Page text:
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Status update: Coronavirus and EM fixed income in 2020
29 April 2020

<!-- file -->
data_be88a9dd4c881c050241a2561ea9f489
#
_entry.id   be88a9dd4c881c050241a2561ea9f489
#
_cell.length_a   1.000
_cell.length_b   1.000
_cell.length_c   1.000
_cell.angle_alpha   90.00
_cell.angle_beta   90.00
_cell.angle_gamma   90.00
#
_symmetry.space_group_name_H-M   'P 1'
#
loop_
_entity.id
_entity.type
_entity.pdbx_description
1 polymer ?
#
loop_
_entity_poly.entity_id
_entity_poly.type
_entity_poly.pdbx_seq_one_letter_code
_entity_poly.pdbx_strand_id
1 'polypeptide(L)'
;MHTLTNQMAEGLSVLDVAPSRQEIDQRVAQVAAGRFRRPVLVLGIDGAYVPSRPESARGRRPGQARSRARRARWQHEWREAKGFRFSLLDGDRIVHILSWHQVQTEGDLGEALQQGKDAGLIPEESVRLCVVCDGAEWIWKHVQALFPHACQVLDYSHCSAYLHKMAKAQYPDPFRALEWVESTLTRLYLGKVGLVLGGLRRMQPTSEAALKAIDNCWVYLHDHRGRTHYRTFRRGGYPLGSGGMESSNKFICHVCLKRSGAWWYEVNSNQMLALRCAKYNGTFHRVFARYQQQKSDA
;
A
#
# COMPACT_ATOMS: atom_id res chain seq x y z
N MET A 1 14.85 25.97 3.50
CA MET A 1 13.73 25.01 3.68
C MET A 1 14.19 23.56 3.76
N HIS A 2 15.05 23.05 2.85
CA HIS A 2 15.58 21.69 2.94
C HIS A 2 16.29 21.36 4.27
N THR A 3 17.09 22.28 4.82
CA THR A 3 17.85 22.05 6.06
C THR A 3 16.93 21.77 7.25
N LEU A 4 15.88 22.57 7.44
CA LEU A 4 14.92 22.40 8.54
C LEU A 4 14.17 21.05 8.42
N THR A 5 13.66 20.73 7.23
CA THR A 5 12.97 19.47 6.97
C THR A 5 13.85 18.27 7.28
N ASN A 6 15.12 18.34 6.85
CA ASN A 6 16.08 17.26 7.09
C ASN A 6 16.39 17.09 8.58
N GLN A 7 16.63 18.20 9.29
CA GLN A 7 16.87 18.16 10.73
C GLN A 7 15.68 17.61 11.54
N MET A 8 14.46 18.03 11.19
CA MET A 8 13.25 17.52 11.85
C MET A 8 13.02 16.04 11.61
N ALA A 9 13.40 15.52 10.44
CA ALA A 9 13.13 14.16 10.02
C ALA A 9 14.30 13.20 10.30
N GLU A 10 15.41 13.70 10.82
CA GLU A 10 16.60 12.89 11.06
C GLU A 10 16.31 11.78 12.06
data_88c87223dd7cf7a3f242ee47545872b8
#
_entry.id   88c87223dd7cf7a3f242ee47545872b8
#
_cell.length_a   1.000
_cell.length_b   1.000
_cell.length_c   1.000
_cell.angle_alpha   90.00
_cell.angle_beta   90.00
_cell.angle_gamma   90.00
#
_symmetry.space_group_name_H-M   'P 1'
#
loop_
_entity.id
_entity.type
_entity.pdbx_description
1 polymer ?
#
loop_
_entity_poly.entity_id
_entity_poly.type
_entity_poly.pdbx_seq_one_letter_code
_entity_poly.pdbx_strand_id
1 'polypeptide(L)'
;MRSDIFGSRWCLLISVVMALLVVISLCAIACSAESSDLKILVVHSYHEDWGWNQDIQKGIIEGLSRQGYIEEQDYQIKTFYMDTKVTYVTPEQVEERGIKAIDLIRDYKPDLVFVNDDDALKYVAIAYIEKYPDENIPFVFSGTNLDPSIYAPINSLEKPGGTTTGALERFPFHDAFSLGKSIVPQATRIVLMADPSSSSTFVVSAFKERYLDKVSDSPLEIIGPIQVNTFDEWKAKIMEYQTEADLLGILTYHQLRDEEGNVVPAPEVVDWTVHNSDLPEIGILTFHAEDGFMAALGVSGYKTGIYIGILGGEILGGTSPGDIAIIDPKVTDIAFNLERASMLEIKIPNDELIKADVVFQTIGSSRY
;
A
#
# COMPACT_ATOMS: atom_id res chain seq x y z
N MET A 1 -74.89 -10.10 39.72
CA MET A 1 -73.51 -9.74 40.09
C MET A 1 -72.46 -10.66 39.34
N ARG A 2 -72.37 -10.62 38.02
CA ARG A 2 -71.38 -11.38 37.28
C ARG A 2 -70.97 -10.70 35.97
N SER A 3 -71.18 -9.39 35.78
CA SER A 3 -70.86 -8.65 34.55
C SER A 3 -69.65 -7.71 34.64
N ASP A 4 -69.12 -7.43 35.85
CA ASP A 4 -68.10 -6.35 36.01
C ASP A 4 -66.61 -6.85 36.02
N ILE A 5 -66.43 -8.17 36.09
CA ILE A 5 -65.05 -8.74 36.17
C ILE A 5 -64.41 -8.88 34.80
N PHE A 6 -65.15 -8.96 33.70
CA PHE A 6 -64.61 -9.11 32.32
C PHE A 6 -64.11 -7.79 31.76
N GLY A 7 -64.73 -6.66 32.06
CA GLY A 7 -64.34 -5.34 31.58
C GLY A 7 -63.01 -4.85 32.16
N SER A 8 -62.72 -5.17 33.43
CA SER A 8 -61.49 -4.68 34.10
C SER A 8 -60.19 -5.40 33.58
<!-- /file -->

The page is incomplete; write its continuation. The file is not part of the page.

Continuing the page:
As of 27 April 2020, eighteen times more people have died from coronavirus per million of population in developed countries (DMs) than in Emerging Markets (EM). This is partly due to measurement problems, but there may also be genuine structural reasons for expecting slower spread, less overall incidence, and lower mortality rates in EM countries than in DMs. Meanwhile, the economic impact of lockdowns should prove transitory and the latest estimates from the International Monetary Fund (IMF) give some grounds for optimism about EM growth relative to growth in DMs. EM’s growth advantage becomes even stronger in the years after coronavirus. Yet, bond market valuations do not reflect this at all, which means that serious money can be made in EM bonds, particularly compared to bonds in DMs. Many EM countries are now able to meet all their financing requirements at home – and the coronavirus crisis has enabled them to showcase a raft of policy instruments typically associated only with developed economies. This still leaves a vulnerable fringe of countries, which tend to get cut off from overseas financing during bouts of risk aversion. No one should call for blanket debt moratoria in these countries many of which have worked very hard to gain a toehold in global capital markets, which they rightly see as vital to their economic futures. Instead, international financial institutions should begin to address the obvious markets failures, which clearly jeopardise the economic futures of millions at every bout of risk aversion. Meanwhile, coronavirus is likely to pave the way for recession in the US and therefore a significantly lower Dollar once the panic phase is over. On the other hand, we do not see coronavirus changing the broad direction of travel in China, which views the populism on display in the West as a way to enhance its own reputation en route to global economic and financial hegemony.